So, with the fatalism of Fagin, you pays your money, you makes your choice--and wonder if the elegant, international exterior and uncluttered, comfortable interior of Intrigue are enough to continue the rebirth of Oldsmobile, a division on life support until the classy Aurora l xury sedan of 1995.

Forget its role as an import-snuffer: Will this sedan be embraced as a replacement for the 10-year-old Cutlass Supreme, a high-volume family mainstay and high-value alternative to Taurus and Accord?


In fairness to Oldsmobile, our test Intrigue GL was a prototype in which one must anticipate more bugs than a log cabin has termites. That could explain a grab handle over the back door coming adrift at first grab. Also suspension settings by Dolly Madison that had the car diving under braking like Buicks of yore.

On the other hand, we doubt that full production will improve a trunk lid that closes with the rattle and clang of a cheap lunch pail. Or a boot around the shifter that introduces a certain amount of guesswork when lining up lever with transmission setting. Those settings, incidentally, are not illuminated for night operations or basement parking.

OK, there is a vertical gear position indicator on the dashboard. But unless the steering wheel is set square in the dead-ahead position, its rather large hub will obscure the setting.

Major radio and heater-ventilation controls are a similar mess. They are the same size, which means eyes instead of fingertips must change stations or temperatures.

Odd faux pas, indeed, for a company whose interior designers were canny enough to give us a grope-free ignition switch set in the dashboard to the right of the steering wheel.

Still, Intrigue does perform with much the same numbers and most of the agility of the imports. It's not a sports sedan by any means. At 3,455 pounds--or more than a quarter ton heavier than Accord--it is too heavy. But it does get underway with alacrity, and responds with considerable authority when aimed at holes ahead in freeway traffic.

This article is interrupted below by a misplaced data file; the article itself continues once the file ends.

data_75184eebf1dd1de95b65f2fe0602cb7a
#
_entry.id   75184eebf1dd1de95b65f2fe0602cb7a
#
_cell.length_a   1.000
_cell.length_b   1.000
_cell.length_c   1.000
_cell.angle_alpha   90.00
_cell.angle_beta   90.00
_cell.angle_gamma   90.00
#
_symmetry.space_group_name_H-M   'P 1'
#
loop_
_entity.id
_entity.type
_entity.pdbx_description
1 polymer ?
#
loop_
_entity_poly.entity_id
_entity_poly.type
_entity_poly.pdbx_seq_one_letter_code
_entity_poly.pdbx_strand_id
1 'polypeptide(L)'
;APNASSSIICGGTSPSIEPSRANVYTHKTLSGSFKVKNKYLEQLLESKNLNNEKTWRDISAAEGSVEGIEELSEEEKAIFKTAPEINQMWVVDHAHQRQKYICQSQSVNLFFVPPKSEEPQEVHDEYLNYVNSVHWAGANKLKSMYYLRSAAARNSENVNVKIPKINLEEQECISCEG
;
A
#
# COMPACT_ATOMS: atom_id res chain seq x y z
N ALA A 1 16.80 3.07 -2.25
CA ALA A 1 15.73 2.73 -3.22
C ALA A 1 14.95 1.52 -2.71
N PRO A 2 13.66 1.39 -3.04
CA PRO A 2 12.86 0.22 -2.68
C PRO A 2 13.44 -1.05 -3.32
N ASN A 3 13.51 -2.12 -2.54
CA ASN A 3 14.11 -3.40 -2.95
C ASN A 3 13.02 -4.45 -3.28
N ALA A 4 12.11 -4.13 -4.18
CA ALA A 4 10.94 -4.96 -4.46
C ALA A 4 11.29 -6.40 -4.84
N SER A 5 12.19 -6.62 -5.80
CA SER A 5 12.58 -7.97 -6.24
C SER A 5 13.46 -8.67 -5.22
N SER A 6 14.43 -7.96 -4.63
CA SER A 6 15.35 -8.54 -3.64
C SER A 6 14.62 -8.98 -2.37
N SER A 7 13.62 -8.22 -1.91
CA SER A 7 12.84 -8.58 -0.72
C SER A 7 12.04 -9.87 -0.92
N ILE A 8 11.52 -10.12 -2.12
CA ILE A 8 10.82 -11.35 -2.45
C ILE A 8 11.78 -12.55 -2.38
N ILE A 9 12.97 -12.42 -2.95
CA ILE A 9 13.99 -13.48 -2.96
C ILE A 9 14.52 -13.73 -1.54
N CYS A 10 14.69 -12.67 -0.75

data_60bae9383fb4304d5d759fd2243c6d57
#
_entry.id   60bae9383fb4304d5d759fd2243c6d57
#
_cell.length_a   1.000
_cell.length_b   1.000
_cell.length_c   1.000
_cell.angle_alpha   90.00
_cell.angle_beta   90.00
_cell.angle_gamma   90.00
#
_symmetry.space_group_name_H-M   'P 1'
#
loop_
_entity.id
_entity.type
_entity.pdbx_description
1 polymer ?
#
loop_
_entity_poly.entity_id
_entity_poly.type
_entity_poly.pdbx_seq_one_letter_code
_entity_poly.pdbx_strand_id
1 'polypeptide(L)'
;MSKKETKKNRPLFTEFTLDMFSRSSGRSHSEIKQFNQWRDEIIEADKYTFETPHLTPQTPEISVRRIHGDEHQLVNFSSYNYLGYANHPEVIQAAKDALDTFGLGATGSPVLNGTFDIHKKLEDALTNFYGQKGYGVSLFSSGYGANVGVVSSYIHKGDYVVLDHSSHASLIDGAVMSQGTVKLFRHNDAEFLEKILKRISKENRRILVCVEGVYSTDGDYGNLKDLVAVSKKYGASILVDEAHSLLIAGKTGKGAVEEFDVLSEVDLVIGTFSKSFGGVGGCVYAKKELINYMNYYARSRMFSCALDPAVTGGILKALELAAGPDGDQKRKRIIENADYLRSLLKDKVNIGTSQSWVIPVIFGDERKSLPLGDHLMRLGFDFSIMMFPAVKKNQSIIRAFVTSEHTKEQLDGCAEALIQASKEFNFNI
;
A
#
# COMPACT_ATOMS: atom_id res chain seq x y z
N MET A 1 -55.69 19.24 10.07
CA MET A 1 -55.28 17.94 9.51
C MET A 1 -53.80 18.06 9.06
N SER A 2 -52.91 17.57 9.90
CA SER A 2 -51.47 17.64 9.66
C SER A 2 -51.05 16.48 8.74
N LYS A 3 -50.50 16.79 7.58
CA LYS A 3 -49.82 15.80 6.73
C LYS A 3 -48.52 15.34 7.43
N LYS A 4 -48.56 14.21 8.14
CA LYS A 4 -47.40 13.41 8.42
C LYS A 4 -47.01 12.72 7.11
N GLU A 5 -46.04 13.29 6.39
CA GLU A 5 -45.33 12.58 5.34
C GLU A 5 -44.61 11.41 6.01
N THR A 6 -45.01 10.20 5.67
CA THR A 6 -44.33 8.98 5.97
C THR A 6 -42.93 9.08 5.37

And a taut frame, long wheelbase and intelligently tuned suspension provide a secure, balanced, conservative ride. Except when making vulgar directional changes and all that weight gets a little out of hand.

Yet an inner flair, that fine abstraction evolved and burnished so well by Asian manufacturers, simply is not part of the Intrigue equation.

That doesn't mean that Oldsmobile is building wheels worse than the majority. It does mean that Honda, Toyota and Nissan continue to build wheels a generation or three ahead of everybody else.

1998 Oldsmobile Intrigue GL

The Good: Outstanding styling, international aura. Price, performance and value parallels Asian competition. Ride more suited to American derrieres.

The Bad: No fire in the belly. One transmission, one configuration, one engine, one more GM dictate on what America will drive.

The Ugly: Selecting gears in the dark.

Cost Base: $22,650. (Includes automatic transmission, anti-lock brakes, aluminum wheels, air-conditioning, two air bags, power windows and door locks, cruise control, tilt steering.) As t ested: $26,450. (Adds leather upholstery, power sunroof, chrome wheels, premium sound system and destination charges.)

Engine 3.8-liter, 12-valve V-6, developing 195 horsepower.

Type Front-engine, front-drive, five-passenger, mid-size sedan.

Performance 0-60 mph, as tested: 8.0 seconds. Top speed, electronically governed: 107 mph. Fuel consumption, EPA city and highway: 19 and 29 mpg.

Curb Weight 3,455 pounds.